Exemption, detention and cancellation – Novak Djokovic’s Australian Open saga
Novak Djokovic’s defence of his Australian Open title remains in doubt after Australian immigration officials cancelled his visa for the second time.
Djokovic’s lawyers are expected to challenge the dramatic decision taken by Immigration Minister Alex Hawke on Friday, the day after the nine-time champion was drawn to face fellow Serb Miomir Kecmanovic in the first round.
Here, the PA news agency takes a look at the how the saga has unfolded:
Jan 4: Djokovic tweets that he is on his way to the Australian Open under a medical exemption. He writes on Instagram: “I’ve spent fantastic quality time with my loved ones over the break and today I’m heading Down Under with an exemption permission. Let’s go 2022!!”
Jan 5: Australian Prime Minister Scott Morrison warns Djokovic he will be on the “next plane home” if his medical exemption is deemed insufficient, and is adamant Djokovic will not receive preferential treatment.
Jan 5: Djokovic’s visa is cancelled upon his arrival in Melbourne. The Australian Border Force announces that the player “failed to provide appropriate evidence to meet the entry requirements for Australia”.
Jan 6: Djokovic is sent to the Park Hotel in Melbourne after being refused a visa. He launches an appeal, which is adjourned until 10am on January 10. Serbian president Aleksandar Vucic says Djokovic is the victim of “persecution”.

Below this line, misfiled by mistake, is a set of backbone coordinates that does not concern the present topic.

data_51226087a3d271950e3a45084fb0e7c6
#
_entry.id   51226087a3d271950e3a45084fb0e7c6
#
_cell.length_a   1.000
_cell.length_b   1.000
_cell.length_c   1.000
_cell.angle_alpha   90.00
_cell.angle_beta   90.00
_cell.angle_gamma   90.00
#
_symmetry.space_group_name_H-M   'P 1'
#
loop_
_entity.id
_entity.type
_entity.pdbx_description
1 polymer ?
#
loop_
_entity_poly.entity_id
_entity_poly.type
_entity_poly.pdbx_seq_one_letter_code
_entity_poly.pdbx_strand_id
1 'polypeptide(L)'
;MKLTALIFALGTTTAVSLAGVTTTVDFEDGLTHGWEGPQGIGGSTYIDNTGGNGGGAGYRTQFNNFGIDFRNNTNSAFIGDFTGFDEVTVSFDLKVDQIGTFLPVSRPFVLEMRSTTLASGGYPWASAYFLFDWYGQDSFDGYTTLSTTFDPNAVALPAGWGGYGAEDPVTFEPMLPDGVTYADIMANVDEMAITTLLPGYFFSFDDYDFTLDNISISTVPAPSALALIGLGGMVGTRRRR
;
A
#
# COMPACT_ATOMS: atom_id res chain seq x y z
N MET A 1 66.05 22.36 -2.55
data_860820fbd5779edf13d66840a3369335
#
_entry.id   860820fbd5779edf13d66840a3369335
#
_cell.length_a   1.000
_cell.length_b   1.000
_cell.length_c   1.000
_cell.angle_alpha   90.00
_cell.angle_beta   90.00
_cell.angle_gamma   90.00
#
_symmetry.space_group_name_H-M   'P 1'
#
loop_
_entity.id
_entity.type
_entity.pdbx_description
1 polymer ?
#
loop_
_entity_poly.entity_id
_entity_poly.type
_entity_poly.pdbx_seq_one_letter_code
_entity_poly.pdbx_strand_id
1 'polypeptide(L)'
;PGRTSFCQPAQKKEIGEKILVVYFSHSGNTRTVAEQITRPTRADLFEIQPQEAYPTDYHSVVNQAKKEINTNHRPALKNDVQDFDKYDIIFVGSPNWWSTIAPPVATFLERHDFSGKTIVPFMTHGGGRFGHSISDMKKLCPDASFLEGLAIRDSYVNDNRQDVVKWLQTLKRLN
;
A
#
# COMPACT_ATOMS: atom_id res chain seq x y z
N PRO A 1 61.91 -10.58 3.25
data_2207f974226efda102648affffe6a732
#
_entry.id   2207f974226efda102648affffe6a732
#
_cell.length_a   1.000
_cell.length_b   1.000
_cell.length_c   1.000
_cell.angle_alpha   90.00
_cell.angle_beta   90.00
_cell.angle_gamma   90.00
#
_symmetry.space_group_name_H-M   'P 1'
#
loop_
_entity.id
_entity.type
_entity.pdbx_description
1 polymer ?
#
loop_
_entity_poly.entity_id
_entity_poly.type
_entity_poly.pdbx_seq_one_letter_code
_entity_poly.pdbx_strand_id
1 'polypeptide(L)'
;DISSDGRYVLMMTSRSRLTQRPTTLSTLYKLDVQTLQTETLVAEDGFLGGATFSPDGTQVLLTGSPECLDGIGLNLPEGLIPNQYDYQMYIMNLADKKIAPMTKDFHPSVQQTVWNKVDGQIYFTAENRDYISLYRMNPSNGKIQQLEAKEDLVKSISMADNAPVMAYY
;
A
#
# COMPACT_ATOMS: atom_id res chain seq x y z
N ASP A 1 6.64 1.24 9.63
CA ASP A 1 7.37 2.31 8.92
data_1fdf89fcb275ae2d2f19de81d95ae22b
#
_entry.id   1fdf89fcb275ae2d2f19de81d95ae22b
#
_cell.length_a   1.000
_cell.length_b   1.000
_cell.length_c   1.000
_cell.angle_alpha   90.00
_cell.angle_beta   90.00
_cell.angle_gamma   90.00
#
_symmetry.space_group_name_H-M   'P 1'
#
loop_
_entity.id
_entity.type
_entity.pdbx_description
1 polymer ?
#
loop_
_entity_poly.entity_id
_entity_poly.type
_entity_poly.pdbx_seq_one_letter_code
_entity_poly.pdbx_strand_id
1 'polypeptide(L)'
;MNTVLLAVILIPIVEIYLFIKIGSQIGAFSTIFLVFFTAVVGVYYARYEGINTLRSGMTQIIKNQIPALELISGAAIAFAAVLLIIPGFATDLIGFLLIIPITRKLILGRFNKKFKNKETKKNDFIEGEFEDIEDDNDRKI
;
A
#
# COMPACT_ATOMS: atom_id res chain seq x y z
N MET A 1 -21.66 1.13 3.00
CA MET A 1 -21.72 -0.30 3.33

Jan 9: Djokovic’s lawyers claim he was granted a vaccine exemption to enter Australia because he recorded a positive Covid-19 test in Serbia on December 16. However, social media posts suggest he attended a number of social events in the days following his apparent diagnosis.
Jan 10: Djokovic’s visa cancellation is quashed by Judge Anthony Kelly, who orders the Australian Government to pay legal costs and release Djokovic from detention within half-an-hour. Djokovic says he is “pleased and grateful” and wishes to “stay and try to compete”.
Jan 11: Djokovic’s title defence remains in doubt as the Australian Immigration Minister ponders whether to over-ride the court’s ruling, reportedly due to an alleged misleading claim made by Djokovic on his entry form relating to his movements in the 14 days prior to arrival in Australia.
Jan 12: Djokovic admits making an “error of judgement” by attending an interview with a French journalist while Covid positive. He adds that, although he attended a children’s tennis event the day after being tested, he did not receive notification of the positive test until after the event.
Jan 13: Djokovic is drawn to face fellow Serb Miomir Kecmanovic in the first round.
Jan 14: Immigration Minister Alex Hawke cancels Djokovic’s visa for a second time, saying in a statement it was “on health and good order grounds”.
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